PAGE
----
ERIC Number: ED363404
Record Type: RIE
Publication Date: 1993-Mar
Reference Count: N/A
Preschoolers' Understanding of Germs as Causes of Illness.
Two studies examined preschoolers' understanding of germs as causes of illness. Previous research suggests that preschoolers know that certain behaviors lead to illness without understanding why or how. In the first study, 22 children between 4 and 5 years old were presented with 12 brief stories describing characters engaged in either dangerous (potentially leading to illness) or benign (without potential for causing illness) actions and were asked to predict whether the characters would get sick as a result of their actions. In the standard condition, germs were not mentioned, but in the opposite condition, children were told that the characters in the benign stories contacted germs, and that those in the dangerous stories did not contact germs. In the standard condition, children associated illness with dangerous rather than benign items, while in the opposite condition, children associated illness with benign rather than dangerous actions. The second study sought to demonstrate that children were not simply cued by the experimenter's mention of the presence or absence of germs. Stories depicted cases where characters contacted germs but did not get sick, and cases that did not involve germs but that led to sickness. The predictions of the 24 preschoolers involved did not mirror the presence or absence of germs in the stories, demonstrating that preschoolers understand non-obvious mechanisms that explain certain apparent relationships; that is, that germs are the means whereby some actions lead to illness, but are not the mechanism for all illness causation. (AC)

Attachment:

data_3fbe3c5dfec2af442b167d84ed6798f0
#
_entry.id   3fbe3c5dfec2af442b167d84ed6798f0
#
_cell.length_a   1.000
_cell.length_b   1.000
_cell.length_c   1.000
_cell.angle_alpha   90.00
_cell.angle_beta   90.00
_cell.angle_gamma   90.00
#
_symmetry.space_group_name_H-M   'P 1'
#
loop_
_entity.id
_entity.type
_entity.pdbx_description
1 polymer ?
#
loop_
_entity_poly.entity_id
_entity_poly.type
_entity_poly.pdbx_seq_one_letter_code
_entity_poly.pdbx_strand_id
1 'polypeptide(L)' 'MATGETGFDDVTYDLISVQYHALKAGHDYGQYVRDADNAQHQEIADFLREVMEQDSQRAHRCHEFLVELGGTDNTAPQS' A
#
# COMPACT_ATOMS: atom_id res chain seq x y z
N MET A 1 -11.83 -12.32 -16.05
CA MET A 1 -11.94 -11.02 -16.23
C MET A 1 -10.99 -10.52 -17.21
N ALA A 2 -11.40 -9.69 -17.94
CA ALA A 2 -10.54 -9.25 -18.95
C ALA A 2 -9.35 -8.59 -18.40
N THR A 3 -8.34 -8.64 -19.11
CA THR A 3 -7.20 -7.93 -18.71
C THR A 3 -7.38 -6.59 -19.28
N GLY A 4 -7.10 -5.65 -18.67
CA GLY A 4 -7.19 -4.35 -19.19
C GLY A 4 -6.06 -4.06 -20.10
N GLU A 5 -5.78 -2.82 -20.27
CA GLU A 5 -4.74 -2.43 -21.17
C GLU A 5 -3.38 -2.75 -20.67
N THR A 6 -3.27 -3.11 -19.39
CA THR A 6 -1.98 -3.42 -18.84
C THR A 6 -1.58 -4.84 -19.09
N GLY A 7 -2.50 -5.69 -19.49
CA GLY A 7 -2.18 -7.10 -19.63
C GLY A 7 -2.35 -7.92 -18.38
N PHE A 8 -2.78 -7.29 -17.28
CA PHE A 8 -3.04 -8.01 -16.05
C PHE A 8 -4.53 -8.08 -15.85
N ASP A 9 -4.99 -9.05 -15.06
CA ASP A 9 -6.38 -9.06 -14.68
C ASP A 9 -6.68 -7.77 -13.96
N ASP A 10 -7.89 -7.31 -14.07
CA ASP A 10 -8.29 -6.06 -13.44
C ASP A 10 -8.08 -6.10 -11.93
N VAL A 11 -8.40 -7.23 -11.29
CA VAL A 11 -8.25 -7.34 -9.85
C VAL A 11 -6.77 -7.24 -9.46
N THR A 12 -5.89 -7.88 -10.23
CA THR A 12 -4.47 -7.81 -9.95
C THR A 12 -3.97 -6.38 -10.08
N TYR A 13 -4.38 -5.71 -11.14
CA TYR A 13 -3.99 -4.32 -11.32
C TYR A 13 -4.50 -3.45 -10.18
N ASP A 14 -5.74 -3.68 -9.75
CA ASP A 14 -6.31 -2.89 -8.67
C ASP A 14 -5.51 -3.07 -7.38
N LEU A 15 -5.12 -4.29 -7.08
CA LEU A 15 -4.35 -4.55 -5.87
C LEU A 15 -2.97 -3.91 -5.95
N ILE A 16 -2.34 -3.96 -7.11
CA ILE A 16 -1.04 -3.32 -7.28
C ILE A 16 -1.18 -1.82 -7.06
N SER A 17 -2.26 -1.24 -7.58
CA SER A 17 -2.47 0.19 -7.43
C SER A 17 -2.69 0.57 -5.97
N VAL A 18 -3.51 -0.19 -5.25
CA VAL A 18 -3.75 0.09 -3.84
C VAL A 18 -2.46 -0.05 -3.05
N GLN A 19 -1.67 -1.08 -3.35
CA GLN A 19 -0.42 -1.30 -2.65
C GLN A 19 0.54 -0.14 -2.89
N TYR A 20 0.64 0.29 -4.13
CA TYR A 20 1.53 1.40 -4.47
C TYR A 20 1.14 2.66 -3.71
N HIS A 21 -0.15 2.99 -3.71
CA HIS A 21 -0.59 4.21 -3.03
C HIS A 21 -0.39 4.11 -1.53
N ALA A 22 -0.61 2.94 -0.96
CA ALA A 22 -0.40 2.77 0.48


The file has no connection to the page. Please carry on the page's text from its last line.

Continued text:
Publication Type: Reports - Research; Speeches/Meeting Papers
Education Level: N/A
Authoring Institution: N/A
Note: Paper presented at the Biennial Meeting of the Society for Research in Child Development (60th, New Orleans, LA, March 25-28, 1993).